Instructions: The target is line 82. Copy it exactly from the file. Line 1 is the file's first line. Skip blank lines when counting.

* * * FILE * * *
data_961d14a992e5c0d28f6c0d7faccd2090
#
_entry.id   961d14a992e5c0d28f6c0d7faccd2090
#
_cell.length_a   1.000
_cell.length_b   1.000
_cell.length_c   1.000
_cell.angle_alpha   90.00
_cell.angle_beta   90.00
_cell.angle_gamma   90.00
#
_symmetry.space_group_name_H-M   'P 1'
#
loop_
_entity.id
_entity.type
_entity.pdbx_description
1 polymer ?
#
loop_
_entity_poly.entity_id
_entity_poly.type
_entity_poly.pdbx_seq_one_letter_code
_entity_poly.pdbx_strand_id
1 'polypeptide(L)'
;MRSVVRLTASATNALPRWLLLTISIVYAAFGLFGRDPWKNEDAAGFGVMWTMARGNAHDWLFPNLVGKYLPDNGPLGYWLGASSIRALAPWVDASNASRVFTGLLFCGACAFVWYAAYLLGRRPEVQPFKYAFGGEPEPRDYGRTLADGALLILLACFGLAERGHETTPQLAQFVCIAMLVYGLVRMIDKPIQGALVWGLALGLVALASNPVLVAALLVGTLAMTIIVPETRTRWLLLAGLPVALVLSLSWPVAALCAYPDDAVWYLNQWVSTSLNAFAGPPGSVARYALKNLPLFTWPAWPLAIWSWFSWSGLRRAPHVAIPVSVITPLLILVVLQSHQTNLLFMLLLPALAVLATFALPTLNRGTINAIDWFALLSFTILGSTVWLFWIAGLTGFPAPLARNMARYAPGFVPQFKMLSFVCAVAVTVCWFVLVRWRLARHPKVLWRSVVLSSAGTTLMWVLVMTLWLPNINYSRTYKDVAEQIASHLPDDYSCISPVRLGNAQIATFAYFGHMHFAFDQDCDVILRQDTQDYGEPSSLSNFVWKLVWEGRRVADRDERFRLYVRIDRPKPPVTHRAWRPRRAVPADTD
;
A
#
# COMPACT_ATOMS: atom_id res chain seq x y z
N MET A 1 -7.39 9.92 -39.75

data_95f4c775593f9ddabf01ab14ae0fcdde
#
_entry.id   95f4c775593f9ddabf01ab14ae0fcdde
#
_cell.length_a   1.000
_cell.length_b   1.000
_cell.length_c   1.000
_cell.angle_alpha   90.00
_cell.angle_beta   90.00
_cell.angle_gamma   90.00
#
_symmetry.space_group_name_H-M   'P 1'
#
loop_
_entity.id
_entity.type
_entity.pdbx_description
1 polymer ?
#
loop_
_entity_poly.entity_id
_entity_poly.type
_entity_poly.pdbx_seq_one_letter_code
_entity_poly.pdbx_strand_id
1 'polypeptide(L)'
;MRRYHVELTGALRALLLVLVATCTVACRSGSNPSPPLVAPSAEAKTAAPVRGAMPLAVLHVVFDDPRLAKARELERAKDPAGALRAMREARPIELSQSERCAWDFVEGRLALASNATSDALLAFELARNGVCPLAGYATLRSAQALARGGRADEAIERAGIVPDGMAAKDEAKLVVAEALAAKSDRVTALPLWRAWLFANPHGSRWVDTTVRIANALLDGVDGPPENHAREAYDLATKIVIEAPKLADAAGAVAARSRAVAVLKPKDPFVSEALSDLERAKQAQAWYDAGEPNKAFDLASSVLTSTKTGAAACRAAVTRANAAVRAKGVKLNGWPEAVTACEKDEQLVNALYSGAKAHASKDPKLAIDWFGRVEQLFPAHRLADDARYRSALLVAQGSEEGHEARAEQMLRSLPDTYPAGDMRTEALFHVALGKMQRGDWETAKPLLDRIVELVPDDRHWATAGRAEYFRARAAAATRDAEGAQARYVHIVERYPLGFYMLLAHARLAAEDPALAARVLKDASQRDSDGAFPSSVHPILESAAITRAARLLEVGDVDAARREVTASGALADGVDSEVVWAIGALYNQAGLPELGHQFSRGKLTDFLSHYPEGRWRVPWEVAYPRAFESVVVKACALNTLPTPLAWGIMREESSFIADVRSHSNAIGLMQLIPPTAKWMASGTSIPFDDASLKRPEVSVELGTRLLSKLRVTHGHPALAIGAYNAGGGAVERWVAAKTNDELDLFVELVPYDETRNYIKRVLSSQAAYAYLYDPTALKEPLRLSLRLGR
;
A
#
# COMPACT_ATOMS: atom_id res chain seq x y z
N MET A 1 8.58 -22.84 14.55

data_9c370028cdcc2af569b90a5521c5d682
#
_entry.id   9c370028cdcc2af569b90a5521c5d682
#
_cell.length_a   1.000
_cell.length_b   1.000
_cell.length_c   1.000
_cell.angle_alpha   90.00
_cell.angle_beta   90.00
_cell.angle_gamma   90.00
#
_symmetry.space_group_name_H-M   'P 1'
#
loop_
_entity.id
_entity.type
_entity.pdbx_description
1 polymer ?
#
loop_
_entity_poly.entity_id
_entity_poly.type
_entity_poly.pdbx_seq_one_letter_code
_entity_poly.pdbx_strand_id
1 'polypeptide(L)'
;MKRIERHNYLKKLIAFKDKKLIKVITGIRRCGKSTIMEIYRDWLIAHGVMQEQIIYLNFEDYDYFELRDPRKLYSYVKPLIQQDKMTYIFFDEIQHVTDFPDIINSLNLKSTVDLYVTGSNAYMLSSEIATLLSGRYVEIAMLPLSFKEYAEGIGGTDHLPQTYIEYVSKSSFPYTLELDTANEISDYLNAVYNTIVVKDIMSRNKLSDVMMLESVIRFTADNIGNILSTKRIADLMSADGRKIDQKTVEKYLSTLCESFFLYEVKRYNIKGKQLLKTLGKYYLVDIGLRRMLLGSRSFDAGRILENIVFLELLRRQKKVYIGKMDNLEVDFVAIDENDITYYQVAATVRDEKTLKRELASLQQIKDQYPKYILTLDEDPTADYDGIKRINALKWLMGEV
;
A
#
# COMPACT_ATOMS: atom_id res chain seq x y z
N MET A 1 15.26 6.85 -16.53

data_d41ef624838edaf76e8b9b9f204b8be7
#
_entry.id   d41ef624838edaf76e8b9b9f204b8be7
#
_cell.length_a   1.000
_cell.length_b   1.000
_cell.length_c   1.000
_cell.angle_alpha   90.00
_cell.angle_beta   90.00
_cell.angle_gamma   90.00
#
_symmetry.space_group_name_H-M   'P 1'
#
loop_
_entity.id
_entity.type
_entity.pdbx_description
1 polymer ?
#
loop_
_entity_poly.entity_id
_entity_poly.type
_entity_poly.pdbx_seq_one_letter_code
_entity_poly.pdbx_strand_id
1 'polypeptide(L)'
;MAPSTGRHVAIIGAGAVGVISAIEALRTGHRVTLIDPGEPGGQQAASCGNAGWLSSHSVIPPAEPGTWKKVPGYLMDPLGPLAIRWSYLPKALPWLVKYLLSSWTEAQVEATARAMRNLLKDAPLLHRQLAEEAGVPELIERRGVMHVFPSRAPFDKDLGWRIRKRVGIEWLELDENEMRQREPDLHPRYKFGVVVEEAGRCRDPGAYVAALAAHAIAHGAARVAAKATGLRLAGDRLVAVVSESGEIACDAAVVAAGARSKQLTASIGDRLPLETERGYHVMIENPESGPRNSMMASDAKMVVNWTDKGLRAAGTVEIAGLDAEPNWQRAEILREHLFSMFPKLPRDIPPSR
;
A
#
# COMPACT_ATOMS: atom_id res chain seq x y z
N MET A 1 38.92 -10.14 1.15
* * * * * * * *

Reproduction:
loop_